Author: Chimamanda Ngozi Adichie
Ifemelu and Obinze are young and in love when they depart military-ruled Nigeria for the West. Beautiful, self-assured Ifemelu heads for America, where despite her academic success, she is forced to grapple with what it means to be black for the first time. Quiet, thoughtful Obinze had hoped to join her, but with post-9/11 America closed to him, he instead plunges into a dangerous, undocumented life in London. Fifteen years later, they reunite in a newly democratic Nigeria, and reignite their passion—for each other and for their homeland.
Speechless. This is storytelling at it’s best. She challenges the reader, but is such a beautiful weaver of words that I was swept into her story before I even knew what was happening. She weaves and moves so eloquently this felt like reading a dance—every move perfectly executed. This story is part commentary on race(ism) in America, part coming of age and part love story. It’s woven together so beautifully it catches one with surprise—and delight.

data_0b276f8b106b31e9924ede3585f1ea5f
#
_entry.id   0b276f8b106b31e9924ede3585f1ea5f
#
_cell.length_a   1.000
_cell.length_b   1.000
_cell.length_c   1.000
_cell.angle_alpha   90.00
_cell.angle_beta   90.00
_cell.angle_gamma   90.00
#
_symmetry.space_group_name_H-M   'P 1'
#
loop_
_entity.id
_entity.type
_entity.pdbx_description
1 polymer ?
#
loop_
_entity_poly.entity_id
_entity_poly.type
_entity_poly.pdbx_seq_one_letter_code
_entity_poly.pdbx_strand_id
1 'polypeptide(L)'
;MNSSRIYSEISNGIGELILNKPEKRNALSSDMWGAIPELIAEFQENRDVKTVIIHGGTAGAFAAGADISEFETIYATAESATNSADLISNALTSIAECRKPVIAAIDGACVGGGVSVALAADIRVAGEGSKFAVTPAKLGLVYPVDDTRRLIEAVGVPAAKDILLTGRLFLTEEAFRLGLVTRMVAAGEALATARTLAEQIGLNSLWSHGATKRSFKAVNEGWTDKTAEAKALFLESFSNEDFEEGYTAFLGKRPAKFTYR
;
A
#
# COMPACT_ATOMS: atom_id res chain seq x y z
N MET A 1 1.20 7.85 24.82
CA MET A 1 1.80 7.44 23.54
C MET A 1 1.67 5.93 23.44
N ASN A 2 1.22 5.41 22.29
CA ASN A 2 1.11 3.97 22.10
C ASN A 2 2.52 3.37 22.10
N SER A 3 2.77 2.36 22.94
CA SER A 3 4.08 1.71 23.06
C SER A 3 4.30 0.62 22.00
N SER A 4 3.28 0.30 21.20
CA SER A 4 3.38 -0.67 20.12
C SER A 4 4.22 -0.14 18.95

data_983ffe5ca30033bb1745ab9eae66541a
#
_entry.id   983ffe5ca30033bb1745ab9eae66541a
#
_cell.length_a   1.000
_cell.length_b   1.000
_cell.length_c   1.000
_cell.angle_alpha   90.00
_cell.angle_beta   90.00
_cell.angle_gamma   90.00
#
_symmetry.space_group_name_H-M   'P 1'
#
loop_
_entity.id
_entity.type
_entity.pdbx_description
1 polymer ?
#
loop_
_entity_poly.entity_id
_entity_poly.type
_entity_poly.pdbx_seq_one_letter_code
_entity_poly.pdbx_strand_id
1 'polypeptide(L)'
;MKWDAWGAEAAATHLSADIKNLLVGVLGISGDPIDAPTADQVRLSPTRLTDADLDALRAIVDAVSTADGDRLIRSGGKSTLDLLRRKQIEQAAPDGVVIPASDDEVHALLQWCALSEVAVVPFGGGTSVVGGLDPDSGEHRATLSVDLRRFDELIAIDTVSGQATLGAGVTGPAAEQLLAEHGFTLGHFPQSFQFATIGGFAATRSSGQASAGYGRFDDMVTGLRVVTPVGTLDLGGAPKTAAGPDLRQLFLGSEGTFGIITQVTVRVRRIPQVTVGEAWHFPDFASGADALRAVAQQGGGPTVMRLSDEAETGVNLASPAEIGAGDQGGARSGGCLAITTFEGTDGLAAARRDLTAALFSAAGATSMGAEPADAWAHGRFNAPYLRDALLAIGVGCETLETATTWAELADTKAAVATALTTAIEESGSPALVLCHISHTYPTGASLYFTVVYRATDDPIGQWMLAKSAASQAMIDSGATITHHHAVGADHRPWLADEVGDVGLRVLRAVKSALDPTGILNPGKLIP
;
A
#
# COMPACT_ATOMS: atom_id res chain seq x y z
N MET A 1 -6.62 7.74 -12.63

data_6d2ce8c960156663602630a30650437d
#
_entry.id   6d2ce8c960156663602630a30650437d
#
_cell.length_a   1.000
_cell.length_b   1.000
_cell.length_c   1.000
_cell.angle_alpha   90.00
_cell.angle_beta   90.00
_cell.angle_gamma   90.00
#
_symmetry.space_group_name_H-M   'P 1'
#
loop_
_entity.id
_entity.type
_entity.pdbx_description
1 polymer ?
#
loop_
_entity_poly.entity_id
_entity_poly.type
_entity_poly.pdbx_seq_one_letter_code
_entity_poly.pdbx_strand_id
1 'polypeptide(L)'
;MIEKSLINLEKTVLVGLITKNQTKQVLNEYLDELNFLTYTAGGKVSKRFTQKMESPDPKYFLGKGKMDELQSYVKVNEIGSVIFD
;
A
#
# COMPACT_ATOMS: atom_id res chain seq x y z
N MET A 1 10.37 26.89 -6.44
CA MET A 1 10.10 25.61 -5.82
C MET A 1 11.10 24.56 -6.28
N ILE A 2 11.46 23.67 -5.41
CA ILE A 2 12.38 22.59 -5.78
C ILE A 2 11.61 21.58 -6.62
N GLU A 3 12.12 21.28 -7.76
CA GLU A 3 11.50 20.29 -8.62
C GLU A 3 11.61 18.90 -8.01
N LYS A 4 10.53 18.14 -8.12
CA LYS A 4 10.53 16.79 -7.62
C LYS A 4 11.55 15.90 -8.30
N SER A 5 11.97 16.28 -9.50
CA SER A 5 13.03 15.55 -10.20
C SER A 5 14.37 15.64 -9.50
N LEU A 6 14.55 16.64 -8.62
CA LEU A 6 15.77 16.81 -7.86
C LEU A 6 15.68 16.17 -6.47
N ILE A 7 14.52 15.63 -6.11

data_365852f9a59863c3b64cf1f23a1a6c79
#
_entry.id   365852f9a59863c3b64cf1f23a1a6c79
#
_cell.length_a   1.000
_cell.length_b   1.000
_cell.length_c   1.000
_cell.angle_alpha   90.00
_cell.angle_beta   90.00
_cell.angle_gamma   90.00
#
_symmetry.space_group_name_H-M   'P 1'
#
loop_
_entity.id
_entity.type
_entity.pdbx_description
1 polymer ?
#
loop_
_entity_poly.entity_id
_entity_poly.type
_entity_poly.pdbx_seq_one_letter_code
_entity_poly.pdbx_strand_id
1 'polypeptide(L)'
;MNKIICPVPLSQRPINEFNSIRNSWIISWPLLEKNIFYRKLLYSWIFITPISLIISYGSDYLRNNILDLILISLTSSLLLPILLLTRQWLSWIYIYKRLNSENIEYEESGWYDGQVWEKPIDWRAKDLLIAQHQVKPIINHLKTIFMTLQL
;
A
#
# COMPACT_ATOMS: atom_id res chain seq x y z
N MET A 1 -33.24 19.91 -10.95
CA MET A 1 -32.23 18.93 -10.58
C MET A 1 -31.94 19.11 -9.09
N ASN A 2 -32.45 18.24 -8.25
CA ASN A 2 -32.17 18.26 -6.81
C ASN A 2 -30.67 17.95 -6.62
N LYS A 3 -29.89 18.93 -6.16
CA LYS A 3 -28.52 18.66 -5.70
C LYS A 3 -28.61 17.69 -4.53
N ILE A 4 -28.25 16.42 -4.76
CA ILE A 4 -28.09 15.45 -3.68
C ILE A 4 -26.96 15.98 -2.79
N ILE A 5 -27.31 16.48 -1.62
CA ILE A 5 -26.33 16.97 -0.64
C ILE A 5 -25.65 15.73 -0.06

I love how imperfect her characters are. She didn’t spare her protagonists. Adichie created complex human beings who live in this real world. They were sometimes successful, sometimes failing. Their ideals were challenged and they were forced to respond, change, and adapt. Some places broke my heart.
As for the commentary on racism part, Adichie points out the obvious, but always with an almost question-mark, that leaves the book, as a whole, easily digestible for people who don’t want to see racism. This is done so well. Because Ifemelu is an outsider, she’s able to observe from a distance, which gives the reader the space to observe through her eyes. For example, she explains the simplest things—Ifemelu can’t buy a mainstream magazine for beauty tips because none of the models look like her—even though the magazine boasts it coveres all skin types. Because she’s an outsider, Ifemelu is “allowed” to notice and comment on these things.
Have you read it? What were your thoughts? Love it? Hate it? Ambivalent?